By David Stern
KievMr Plakhuta’s accusations come at a sensitive time for Ukraine’s leaders. In European capitals “Ukraine fatigue” has been growing, due in part to what is seen as Kiev’s lack of significant movement on reform.
Ukrainian officials are on the defensive after an open electronic database for their assets revealed astonishing levels of wealth – millions of dollars in cash in safety deposit boxes, vast collections of jewellery and watches, and multiple homes and tracts of real estate.
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And now Mr Plakhuta and other reformers are focusing on the defence industry. If they are right, and top officials are indeed illegally enriching themselves from the war effort, it could seriously damage the credibility of President Petro Poroshenko’s government.
All this comes at a time when Kiev is growing worried that US President-elect Donald Trump might abandon Ukraine in favour of Russia, and the EU is struggling to bring an end to the Russian-Ukrainian conflict.The Ukrainian defence ministry has allocated some $500m (£395m) to purchase weapons and equipment next year.
“People need to know how much a Ukrainian tank costs to the budget and how many of them are being sold,” said Oksana Syroyid, the deputy speaker of parliament and an opposition politician.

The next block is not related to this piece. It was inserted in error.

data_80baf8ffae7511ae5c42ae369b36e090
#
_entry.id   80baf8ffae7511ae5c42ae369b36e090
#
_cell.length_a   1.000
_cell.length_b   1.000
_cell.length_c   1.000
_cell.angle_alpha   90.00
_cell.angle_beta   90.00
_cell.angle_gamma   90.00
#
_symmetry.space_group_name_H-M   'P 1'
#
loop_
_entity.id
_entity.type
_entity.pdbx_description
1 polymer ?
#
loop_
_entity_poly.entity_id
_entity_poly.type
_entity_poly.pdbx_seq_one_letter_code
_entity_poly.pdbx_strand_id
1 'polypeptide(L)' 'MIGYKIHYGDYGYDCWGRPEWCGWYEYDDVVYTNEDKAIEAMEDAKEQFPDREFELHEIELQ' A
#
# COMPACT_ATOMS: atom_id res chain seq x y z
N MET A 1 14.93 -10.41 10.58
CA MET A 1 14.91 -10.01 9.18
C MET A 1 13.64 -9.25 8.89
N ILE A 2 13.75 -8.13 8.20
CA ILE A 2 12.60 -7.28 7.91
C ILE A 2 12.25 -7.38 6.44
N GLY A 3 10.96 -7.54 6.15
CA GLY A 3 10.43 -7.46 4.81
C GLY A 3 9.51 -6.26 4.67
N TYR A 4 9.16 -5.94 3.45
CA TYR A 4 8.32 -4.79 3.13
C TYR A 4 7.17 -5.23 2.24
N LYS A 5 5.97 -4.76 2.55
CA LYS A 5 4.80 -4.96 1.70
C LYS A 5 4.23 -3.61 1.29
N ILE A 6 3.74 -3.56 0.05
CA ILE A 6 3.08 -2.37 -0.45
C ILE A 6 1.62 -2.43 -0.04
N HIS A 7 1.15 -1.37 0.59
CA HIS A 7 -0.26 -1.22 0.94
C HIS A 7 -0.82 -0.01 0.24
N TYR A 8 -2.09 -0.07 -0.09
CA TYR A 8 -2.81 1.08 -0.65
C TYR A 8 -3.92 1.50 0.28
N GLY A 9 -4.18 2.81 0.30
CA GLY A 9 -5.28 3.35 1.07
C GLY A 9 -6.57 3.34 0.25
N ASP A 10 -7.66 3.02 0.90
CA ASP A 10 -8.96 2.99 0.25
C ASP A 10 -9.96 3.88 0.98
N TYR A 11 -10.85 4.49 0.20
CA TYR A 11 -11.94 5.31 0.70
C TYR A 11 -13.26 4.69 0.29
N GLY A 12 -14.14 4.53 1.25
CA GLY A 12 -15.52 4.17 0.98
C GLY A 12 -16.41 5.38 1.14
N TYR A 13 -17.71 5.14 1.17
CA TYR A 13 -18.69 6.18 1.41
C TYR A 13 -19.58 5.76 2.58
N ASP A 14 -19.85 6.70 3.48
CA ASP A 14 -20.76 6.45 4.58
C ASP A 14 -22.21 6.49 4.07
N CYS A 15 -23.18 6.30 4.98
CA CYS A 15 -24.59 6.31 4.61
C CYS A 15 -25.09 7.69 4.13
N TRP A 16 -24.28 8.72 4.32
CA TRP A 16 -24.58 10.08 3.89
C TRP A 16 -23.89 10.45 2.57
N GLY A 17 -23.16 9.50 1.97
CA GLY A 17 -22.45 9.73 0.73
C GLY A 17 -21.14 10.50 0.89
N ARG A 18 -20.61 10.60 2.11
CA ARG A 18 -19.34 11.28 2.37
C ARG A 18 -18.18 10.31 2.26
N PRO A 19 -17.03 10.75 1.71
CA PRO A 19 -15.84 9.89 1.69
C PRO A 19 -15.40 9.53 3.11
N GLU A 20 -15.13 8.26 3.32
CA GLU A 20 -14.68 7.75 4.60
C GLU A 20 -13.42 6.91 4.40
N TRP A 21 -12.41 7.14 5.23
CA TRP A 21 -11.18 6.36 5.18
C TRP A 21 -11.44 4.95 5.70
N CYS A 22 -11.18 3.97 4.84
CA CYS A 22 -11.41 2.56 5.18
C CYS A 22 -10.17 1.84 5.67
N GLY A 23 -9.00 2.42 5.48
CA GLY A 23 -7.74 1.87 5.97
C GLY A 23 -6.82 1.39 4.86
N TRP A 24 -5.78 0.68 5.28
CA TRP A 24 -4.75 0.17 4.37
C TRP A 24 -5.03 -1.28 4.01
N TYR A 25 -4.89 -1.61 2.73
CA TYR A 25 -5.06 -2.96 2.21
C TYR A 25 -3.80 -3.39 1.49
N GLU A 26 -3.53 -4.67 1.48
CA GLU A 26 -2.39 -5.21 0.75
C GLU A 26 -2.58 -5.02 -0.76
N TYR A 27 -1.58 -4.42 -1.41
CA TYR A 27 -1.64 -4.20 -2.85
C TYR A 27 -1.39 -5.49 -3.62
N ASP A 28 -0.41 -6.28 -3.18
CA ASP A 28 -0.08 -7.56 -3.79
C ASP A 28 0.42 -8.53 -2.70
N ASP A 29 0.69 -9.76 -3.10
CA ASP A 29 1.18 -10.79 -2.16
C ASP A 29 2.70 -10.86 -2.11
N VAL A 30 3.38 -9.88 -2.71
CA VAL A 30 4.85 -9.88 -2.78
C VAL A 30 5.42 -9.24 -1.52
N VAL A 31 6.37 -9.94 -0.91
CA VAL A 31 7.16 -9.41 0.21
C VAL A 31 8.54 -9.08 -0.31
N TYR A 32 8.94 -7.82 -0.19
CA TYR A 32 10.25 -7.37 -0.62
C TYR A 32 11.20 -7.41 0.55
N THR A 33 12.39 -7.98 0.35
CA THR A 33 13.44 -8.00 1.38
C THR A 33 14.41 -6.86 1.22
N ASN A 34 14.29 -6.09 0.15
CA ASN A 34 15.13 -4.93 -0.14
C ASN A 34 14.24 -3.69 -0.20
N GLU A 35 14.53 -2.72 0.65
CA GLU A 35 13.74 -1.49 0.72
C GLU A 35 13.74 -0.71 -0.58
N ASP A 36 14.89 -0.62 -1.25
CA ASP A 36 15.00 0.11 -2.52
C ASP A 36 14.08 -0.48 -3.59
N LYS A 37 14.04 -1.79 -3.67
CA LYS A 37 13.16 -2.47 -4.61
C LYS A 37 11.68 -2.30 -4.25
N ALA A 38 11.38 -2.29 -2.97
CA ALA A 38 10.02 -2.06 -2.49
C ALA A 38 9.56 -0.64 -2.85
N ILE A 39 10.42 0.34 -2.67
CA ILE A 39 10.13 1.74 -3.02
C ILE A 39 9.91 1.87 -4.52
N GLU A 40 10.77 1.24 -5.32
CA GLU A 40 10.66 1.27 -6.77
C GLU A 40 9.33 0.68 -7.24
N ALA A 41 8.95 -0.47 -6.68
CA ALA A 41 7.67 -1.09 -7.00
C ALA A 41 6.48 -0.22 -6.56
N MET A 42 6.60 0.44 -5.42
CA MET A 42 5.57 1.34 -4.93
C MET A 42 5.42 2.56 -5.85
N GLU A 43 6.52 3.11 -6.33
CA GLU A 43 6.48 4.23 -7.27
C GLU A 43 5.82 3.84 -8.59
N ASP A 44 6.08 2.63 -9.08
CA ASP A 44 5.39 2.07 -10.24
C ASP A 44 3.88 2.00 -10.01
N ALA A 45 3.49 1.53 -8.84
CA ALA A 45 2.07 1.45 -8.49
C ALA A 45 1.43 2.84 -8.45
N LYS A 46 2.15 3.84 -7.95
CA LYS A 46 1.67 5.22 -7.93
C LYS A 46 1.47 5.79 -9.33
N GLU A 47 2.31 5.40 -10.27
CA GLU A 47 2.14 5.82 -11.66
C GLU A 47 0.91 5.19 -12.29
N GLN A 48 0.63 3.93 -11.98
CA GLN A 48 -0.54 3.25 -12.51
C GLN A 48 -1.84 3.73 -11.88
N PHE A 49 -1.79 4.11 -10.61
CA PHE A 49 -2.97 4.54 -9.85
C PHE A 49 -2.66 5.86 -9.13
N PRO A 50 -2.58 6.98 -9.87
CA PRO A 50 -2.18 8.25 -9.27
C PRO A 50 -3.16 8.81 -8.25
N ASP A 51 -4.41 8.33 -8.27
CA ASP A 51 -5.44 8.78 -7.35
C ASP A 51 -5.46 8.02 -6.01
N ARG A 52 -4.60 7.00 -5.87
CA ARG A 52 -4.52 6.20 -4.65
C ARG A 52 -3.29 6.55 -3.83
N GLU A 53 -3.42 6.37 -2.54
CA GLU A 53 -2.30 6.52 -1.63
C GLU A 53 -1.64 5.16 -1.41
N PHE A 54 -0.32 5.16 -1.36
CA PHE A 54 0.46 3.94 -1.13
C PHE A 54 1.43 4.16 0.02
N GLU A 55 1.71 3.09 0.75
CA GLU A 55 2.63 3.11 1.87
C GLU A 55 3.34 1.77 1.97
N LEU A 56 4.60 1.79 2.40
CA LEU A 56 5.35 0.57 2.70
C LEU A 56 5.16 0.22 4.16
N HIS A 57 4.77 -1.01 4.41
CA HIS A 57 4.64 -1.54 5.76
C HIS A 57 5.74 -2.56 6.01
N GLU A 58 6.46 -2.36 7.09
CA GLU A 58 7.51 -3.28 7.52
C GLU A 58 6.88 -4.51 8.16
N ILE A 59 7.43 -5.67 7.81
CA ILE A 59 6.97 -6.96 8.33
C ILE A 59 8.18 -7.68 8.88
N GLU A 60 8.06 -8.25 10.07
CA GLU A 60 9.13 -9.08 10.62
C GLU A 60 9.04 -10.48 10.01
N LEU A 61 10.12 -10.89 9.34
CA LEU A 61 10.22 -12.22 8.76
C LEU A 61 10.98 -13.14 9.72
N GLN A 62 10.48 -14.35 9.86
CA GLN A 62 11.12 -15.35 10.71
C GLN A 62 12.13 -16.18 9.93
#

“I have papers here in this office where I can say that there appears to be corruption. But I’m unable to talk about them,” she says, pointing to filing cabinets in the corner.
Even the definition of sensitive information is unclear. “The criteria for determining what’s a state secret is in itself a state secret,” said one lawyer, knowledgeable of the defence industry, who spoke on condition of anonymity.
Nonetheless, those deals known to the public have raised questions.
According to open-source documents, Lenin Forge, a company owned by Mr Poroshenko, has sold military boats to the Ukrainian navy.
Likewise, Bogdan Motors – a company in which Ihor Gladkovsky holds an interest – has sold trucks to the army. Mr Gladkovsky is a business partner of Mr Poroshenko and serves as first deputy secretary of the country’s national security and defence council.
Ukraine’s defence ministry said information about the sale price, or whether a competitive tender was held, was “restricted” and a “state secret”.
Officials at Bogdan Motors said that the company had signed two “minor contracts” with the defence ministry in October last year, but added no more details. Officials at Lenin Forge did not respond to questions.http://www.bbc.com/news/world-europe-38224388
By David Stern